What happens in the Indian Ocean will ultimately affect Sri Lanka which is a small country on the maritime trade route, Navy Commander Travis Sinniah said yesterday.
He said there was competition for the Indian Ocean and major countries such as the US, China and India were interested in it.
“These are challenges that Sri Lanka has to face as we are a small country. We depend on the sea. We can only survive if we can keep the sea lanes open. The challenge is to see that Island is connected by sea without being held to ransom by anybody else,” Vice Admiral Sinniah said.
He told a news briefing held at the Navy Headquarters that the Galle Dialogue, the International Maritime Conference, had placed Sri Lanka on on the maritime map.
“We have to see that we speak about these things and overcome the challenges in the case of conflict. That is why we need to have conference so that we can form partnerships, we can have cooperation and we can have allies so that Sri Lanka will never be isolated’ he said.
The Navy Commander said Sri Lanka had always been an Island that people had fought for having known its importance.
“The Indian Ocean has witnessed an unparalleled maritime dangers during the past decade such as proliferation of arms, piracy, human trafficking, maritime terrorism and narcotics trafficking which in turn threaten the stability of the region and pose a great threat to Sea Lines of Communication. In this regard, Sri Lanka Navy played an enormous role for nearly two decades to defeat maritime terrorism and further strengthened the maritime security and safety of SLOCs in Indian Ocean Region,” he said.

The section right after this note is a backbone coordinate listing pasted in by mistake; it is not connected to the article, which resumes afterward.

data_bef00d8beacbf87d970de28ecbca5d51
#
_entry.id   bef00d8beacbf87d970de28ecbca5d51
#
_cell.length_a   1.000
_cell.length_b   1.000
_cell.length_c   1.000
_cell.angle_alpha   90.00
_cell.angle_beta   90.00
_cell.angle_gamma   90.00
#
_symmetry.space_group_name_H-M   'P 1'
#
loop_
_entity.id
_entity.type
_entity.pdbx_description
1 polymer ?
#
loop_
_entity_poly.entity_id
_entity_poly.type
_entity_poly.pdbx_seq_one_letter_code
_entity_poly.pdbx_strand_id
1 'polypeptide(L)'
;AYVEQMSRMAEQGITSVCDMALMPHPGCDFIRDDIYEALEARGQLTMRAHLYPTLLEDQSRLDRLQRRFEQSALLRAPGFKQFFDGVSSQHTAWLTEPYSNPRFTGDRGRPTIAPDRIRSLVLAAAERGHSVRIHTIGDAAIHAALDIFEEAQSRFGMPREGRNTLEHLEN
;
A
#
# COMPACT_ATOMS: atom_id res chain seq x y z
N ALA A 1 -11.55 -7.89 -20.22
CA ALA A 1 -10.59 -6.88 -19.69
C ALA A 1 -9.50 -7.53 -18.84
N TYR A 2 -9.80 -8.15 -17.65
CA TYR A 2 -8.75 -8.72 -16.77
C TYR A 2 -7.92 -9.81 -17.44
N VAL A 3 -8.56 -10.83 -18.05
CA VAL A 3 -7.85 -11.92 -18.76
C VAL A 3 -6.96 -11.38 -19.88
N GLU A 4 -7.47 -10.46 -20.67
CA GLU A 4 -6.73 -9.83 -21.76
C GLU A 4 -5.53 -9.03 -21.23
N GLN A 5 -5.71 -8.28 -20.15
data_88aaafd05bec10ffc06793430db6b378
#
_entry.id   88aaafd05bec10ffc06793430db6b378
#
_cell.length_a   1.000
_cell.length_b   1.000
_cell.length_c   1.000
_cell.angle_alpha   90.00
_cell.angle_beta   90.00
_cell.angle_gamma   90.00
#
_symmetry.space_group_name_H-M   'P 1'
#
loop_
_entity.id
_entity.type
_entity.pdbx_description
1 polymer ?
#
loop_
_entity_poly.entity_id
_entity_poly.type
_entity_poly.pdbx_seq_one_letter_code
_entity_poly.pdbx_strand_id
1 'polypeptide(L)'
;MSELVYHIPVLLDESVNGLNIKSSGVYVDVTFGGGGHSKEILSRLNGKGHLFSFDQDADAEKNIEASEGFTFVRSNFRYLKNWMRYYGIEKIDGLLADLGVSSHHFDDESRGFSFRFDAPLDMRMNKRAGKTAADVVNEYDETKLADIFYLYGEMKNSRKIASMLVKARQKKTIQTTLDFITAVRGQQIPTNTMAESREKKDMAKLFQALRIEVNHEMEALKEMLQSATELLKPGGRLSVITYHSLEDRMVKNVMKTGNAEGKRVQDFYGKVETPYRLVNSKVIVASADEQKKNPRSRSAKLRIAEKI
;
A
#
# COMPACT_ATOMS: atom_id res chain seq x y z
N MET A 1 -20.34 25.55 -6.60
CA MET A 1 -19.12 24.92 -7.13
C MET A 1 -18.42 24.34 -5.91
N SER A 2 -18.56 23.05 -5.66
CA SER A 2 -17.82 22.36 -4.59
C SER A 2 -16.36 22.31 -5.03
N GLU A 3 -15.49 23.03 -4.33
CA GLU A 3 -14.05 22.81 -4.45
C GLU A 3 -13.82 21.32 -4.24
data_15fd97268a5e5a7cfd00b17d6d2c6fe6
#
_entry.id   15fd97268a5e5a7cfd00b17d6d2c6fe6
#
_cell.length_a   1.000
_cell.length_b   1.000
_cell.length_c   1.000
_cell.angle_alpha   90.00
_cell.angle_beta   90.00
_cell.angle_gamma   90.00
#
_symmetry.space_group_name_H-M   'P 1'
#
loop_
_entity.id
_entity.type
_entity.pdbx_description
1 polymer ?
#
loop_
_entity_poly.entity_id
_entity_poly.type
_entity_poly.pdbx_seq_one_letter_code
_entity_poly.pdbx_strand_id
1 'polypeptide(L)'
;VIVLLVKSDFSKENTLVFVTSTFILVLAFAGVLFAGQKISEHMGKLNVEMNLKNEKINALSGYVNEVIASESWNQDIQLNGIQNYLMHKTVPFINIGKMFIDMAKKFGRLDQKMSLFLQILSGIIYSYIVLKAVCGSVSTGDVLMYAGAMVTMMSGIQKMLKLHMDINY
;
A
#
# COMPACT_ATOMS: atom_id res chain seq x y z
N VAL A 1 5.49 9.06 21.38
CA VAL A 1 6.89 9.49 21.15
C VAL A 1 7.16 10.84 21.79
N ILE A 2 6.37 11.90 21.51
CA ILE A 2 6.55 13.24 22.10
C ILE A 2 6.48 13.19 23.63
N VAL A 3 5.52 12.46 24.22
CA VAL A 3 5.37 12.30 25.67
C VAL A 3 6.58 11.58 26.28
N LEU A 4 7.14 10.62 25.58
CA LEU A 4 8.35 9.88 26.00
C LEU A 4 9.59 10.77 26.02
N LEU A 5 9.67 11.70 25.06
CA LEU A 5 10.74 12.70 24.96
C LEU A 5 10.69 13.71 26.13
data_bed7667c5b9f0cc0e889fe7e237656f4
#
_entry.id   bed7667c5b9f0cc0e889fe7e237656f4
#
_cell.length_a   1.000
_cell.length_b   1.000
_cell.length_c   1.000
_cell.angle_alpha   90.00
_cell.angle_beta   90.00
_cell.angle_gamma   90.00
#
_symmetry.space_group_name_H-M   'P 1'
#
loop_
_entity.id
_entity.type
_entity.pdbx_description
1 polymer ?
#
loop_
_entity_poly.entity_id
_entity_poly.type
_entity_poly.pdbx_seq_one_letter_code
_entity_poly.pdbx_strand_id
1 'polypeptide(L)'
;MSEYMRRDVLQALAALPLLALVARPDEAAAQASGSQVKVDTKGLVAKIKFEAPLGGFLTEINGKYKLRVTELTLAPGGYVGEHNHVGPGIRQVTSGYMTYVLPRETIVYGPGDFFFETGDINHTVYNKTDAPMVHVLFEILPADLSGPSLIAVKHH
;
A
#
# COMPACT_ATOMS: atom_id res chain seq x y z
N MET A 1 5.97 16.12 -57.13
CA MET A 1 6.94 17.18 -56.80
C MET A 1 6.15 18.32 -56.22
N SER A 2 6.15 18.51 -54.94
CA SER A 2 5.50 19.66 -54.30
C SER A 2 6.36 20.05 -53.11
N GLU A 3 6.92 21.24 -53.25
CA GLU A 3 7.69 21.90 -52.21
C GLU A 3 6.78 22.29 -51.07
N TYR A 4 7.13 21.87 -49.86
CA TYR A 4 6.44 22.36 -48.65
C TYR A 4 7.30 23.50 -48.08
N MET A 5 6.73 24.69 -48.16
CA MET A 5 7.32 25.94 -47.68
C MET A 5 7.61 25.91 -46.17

The Galle Dialogue was inaugurated by the Sri Lanka Navy in 2010 under the patronage of the Ministry of Defence. This year’s theme of the Galle Dialogue is ‘Greater Maritime Visibility for Enhanced Maritime Security’. It will be held at the Gale Face Hotel in Colombo on October 9 and 10.
The purpose of this conference is to provide a common platform for stakeholders of national and international repute to discuss and deliberate maritime related issues.
At least 100 participants from 30 countries including US, China and India will attend the this year conference.(Darshana Sanjeewa)